Al Qassim: Throughout 2008, wasl experienced a huge demand for villas around Dubai. This was complemented by a similar trend – demand for apartments, mostly in the city's central business districts. I would like to add the UAE's continuing appeal to expatriates for jobs and its high standard of living, security and laws will continue to keep the demand up for the leasing sector.

What are the current rental yields in Dubai, Abu Dhabi and the Northern Emirates? Do you still find international investors entering the market for rental yields especially in the last quarter?

Chambers: There is still demand for rental properties across all the emirates, particularly Abu Dhabi, where there is a scarcity of readily available units. Villas continue to provide rental rate yields of more than 10 per cent. Al Reef Villas (Arabian phase) is expected to provide yields between 10 per cent and 15 per cent. We will still see international investors entering the market as rental yields are still attractive here when compared to yields in the rest of the world.

Neil: Rental yields are still strong. While the lease prices are softening now, the sales prices are declining as well. Overall rental yields in Dubai are still attractive and we are seeing ongoing interest from international investors. Of course, the market is now more demand driven so tapping into customer preferences is key. Therefore, investors should do their research and invest not only in areas preferred by end-users, but also in buildings with those design elements, finishing and layouts that customers prefer.

Macfarlane: Rental yields for good quality apartments across Dubai are currently sitting at around six per cent (October 2008). Yields have been falling in Dubai since 2004, albeit at a slowing rate, as sales price growth has outstripped the growth in rentals. In Abu Dhabi, yields have been consistently higher sitting at seven per cent to eight per cent.

Al Qassim: The rental yields depend on several factors and vary from one place to another. There are many underlying aspects that contribute to rental rates including maintenance, location and the area (size) of the property. wasl's leasehold properties include a wide assortment of residential and commercial space, which have experienced significant demand from investors and residents. At the same time, it must be pointed out that our properties are leased at very competitive rates and are located in some of the most prime locations in Dubai.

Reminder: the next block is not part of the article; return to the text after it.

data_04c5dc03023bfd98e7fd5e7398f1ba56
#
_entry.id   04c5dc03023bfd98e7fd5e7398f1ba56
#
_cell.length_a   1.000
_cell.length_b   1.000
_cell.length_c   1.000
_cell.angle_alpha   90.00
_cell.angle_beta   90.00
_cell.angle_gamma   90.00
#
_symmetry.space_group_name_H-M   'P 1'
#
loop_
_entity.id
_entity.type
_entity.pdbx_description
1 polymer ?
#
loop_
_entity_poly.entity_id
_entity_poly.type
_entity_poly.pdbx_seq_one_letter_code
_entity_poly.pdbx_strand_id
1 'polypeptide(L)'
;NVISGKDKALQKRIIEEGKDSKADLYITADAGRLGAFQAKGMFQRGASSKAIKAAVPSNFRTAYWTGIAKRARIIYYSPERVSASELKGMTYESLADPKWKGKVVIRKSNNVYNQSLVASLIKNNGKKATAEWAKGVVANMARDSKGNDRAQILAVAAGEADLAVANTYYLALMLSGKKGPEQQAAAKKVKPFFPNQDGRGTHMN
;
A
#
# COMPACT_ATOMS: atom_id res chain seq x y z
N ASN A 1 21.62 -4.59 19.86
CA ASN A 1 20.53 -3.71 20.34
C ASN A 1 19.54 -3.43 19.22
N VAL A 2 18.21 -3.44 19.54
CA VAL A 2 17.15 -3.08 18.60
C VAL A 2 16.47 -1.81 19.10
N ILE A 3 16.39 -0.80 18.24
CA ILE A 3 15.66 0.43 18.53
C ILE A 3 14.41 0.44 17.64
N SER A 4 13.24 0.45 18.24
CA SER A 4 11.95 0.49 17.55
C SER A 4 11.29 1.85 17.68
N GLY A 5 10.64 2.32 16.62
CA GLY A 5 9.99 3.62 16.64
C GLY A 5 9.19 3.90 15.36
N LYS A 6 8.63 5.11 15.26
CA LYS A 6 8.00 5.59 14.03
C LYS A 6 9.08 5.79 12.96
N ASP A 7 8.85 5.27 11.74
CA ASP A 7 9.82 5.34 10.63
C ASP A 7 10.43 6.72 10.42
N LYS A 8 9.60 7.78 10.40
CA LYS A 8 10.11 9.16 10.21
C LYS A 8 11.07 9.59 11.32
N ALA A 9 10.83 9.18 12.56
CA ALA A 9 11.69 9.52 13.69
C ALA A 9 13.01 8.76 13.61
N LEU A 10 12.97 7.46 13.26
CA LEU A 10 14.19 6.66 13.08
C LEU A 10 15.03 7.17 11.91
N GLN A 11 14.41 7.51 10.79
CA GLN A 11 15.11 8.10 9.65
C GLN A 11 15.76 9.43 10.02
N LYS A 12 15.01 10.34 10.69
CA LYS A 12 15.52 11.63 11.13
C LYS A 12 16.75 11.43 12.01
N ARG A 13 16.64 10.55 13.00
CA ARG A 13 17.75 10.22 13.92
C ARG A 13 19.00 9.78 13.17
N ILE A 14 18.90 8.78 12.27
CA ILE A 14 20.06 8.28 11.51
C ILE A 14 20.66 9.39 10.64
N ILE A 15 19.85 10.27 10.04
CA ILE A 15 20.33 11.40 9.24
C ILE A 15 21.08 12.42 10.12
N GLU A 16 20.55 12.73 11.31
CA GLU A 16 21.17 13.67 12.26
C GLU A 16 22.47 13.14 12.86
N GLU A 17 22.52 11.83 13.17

Dubai remains a very lucrative destination for international investors as it has maintained its status as a global hub. Backed by strong economic fundamentals, the real estate sector in Dubai continues to offer great investment opportunities and we believe strong rental yields will underpin this trend in the future.



Realty regulator

Year 2009 will see a big intervention by the government to regulate Abu Dhabi's real estate market, a top official said yesterday.

"The year 2009 will see a big intervention by the government to regulate the real estate market. The Department of Municipal Affairs has finished the draw-up of a legal system and regulatory authority to regulate the real estate sector," said Salah Al Shamsi, Chairman of Abu Dhabi Chamber of Commerce and Industry (ADCCI). "I expect the new authority to be set up during the second quarter of the current year. Undoubtedly, this legal system will draw up strong mechanisms to supervise the work of developers and all parties in the realty sector."

Inflation in current year will drop by five per cent and economic growth will fall by four to five per cent. The falling inflation will lead to a drop in the prices of properties, he said. "This drop will be either slow or quick depending on the quick or slow completion of new projects. The prices during 2008 increased in double-digits and the market will return to its natural situation within at least six months.

"It is important for the emirate that the prices of properties fall so inflation does not rise again. It is also important Abu Dhabi maintains stability to complete its top projects, especially in the field of infrastructure and industry," he added. (Abdel Hai Mohamad)